I often see small businesses that miss out on a huge SEO opportunity by using their Facebook business pages to promote their products rather than their website, and leaving their website to stagnate. While it may be convenient, it’s a huge missed SEO opportunity. What they really should be doing is using their website to write the posts and then push those posts to their social pages. The benefits are two-fold: they’ll receive a broader range of coverage and they’ll keep their site alive and breathing. Frequently updated websites generate higher SEO rankings.
A broader range of coverage? Well, yes. If you think about it, Facebook is limited to Facebook users and not everyone has a FB account. It is also a social platform, not a professional one (granted, they are evolving). I ask you this: How often do you go to Facebook to search for something? Your website is available to everyone and is more heavily indexed by search engines such as Google and Bing, which are bigger.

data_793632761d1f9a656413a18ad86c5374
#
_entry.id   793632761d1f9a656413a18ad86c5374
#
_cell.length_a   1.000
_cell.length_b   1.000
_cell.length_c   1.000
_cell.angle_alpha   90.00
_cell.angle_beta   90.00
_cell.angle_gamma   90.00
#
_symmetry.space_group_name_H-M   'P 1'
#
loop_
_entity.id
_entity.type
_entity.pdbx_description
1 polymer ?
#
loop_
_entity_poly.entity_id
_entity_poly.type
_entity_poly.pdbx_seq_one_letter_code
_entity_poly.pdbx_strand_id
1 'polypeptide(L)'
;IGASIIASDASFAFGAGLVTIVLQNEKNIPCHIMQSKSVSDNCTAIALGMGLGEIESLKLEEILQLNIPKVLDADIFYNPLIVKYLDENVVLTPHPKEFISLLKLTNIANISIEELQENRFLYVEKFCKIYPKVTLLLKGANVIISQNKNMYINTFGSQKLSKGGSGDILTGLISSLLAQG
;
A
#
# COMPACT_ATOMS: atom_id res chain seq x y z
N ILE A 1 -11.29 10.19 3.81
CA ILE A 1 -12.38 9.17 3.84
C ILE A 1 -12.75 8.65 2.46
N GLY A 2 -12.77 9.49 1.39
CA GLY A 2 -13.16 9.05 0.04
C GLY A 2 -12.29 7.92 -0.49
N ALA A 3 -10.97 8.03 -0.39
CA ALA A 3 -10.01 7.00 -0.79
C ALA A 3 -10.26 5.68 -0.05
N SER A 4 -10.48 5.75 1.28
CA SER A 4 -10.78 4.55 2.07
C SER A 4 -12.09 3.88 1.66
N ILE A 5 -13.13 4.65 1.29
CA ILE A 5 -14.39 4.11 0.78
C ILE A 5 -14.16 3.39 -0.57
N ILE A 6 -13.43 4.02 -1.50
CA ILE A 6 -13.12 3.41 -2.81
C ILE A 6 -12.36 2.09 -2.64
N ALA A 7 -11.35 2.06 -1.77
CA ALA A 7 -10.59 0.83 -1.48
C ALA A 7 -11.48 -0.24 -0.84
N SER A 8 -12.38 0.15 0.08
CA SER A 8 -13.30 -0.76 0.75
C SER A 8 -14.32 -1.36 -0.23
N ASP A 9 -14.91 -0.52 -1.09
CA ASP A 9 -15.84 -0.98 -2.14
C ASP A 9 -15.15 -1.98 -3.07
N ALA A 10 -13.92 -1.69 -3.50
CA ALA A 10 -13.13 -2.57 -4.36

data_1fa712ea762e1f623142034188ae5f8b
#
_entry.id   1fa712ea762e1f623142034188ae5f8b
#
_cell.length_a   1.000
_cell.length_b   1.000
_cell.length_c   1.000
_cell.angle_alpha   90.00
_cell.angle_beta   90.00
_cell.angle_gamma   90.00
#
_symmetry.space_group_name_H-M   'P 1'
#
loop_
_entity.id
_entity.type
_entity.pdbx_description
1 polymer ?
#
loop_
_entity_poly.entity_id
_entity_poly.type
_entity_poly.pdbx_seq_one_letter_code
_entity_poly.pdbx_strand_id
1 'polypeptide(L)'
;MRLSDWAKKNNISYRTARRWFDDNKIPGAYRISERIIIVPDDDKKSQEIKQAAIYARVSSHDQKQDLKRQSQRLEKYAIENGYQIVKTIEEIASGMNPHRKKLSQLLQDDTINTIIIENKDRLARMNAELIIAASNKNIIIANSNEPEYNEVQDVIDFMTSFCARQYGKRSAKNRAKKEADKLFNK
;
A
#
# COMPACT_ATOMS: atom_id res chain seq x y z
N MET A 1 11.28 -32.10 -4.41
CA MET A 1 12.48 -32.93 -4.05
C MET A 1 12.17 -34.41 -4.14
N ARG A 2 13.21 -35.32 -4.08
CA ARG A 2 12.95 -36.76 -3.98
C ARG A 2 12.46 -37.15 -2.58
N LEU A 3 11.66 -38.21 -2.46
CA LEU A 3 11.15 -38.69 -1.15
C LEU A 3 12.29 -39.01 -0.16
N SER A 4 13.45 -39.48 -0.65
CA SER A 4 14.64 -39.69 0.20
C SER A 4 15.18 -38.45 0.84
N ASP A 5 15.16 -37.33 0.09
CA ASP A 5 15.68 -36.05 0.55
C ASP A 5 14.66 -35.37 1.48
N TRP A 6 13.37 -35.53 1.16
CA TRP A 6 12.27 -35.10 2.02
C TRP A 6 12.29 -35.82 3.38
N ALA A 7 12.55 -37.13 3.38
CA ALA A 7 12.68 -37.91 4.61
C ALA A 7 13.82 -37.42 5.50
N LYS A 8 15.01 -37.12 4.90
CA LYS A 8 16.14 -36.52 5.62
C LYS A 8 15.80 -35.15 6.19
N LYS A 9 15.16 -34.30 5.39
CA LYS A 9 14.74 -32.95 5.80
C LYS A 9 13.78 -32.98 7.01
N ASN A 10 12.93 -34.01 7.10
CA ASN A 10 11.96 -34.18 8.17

Too often, business owners view their website as something static, like a printed ad. While that may have been accurate 10 years ago, that is not the case now. Users want to see fresh and current content, so search engines have adapted their algorithms accordingly. Updating your site frequently goes a long way towards increasing your SEO and promoting your business.
If you have a WordPress site, there are several plugins available that will push your posts to your social media which will save you from having to write multiple posts. Be sure to include a link or two to other pages on your site for even more coverage.
Follow me to learn about website maintenance best practices, and stay informed with tips and advice on how to keep your site fresh, as well as get the most out of your Webmaster. Even though your business may not be the type to change frequently, it is important to maintain your …